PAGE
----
Jarcese NES Member

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    I have one with the Granberg guide rail. I've made a handful of 8"×8" beams out of western red cedar utility poles. It's horribly inefficient for making beams, but kind of fun. Slabs are a lot easier. I'd spend the extra money on a real mill if I had enough trees on the land to feed it for a long time.
     
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  8. Fritz the Cat

    Fritz the Cat NES Member

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    Portable Budget Sawmill | Cheap Sawmills
    This is the unit I'm seriously considering for my property. I have about 3 acres of mostly white pine trees. I should be able to turn a profit with this little unit in about 6 weekends of work. It retails for $2350 and can be picked up at the factory in Barneveld, NY which is about 2 1/2 hours from my locale.
    My other thought is building one from junk, like this guy did

    View: https://youtu.be/f4kCzoXZvK4
     
  9. Fritz the Cat

    Fritz the Cat NES Member

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    A buddy of mine has an Alaskan Mill. it's kind of slow we found and not great for production work but may be just enough for a couple of bridges.
     
  10. MisterHappy

    MisterHappy NES Member

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    On the 16 yard line, shootin' for the Lewis!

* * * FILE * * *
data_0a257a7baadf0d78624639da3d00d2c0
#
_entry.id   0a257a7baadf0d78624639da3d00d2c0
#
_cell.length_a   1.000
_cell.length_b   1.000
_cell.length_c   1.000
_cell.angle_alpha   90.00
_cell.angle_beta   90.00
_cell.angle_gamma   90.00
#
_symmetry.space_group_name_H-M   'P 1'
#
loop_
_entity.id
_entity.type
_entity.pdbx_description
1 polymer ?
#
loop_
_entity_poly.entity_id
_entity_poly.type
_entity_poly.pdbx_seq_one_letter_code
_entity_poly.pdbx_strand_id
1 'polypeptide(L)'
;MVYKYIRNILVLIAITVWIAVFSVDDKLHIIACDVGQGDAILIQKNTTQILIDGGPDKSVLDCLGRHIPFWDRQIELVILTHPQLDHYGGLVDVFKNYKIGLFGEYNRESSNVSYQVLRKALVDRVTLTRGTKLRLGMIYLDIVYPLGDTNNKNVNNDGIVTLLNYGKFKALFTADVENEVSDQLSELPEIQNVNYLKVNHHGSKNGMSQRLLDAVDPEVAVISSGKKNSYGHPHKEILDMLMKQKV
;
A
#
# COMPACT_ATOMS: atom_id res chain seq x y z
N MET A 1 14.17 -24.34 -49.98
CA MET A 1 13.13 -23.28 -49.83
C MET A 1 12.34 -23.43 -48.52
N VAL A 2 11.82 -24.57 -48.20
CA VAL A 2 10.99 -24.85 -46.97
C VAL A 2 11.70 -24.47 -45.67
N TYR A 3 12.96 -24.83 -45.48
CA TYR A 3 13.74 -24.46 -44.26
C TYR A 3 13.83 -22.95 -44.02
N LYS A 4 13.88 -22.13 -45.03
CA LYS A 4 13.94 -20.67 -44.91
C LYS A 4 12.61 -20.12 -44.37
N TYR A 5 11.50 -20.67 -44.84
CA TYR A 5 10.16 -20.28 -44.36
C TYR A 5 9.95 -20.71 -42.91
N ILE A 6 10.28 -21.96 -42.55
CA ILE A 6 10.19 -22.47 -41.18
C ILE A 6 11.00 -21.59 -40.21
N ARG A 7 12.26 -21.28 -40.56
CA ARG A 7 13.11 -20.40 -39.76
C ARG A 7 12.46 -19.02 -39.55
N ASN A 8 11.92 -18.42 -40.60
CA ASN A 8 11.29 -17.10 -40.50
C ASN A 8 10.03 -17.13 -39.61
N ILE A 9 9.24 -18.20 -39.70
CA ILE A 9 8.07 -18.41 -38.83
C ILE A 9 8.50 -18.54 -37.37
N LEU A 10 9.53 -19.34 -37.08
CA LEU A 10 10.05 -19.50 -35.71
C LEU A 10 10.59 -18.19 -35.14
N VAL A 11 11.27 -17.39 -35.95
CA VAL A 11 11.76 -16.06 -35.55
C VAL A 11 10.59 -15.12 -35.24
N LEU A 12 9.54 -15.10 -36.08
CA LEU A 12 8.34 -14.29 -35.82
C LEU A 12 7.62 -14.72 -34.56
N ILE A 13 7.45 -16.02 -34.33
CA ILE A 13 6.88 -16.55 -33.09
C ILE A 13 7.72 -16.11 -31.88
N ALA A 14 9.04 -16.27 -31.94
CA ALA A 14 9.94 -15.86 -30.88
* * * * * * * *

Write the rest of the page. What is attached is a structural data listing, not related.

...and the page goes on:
11. Fritz the Cat

    Fritz the Cat NES Member

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    Last edited: Mar 17, 2019 at 1:51 PM
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  12. Jarcese

    Jarcese NES Member

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  13. garandman

    garandman Instructor NES Member

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  14. xjma99

    xjma99 NES Member

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    Buy wood from local mill, if you have any trees worth selling, sell them. Unless you’re going to be using
    It a lot, a saw mill is just a waste to cut up three down trees. Cool, yes, but you’ll never use it again.
     
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  15. garandman

    garandman Instructor NES Member

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    We have plenty of wood. I just don’t think we’d ever have enough project work to justify a mill.

    Think I’ll get some logs cut and start slicing with the Alaska mill. If it’s torture I’ll upgrade. Everyone seems to say 60-75cc minimum so I’ll plan to upgrade the saw at some point. We don’t have ice over 30” diameter and most of what I’ll be sawing is soft wood.
     
  16. Nick Fury

    Nick Fury NES Member

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    I know a guy right around the corner from you who has a Wood-Mizer. PM me for contact info. He could drown you in a stupid amount of board footage for short money...
     
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  17. garandman

    garandman Instructor NES Member

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    Sent you a PM. Could be a win/win. I have a trailer so I could bring logs over to him. That also puts more projects in reach, like a leanto on the shed, etc.

    Still may buy a BMF chainsaw. :D
     
  18. garandman

    garandman Instructor NES Member

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  19. garandman

    garandman Instructor NES Member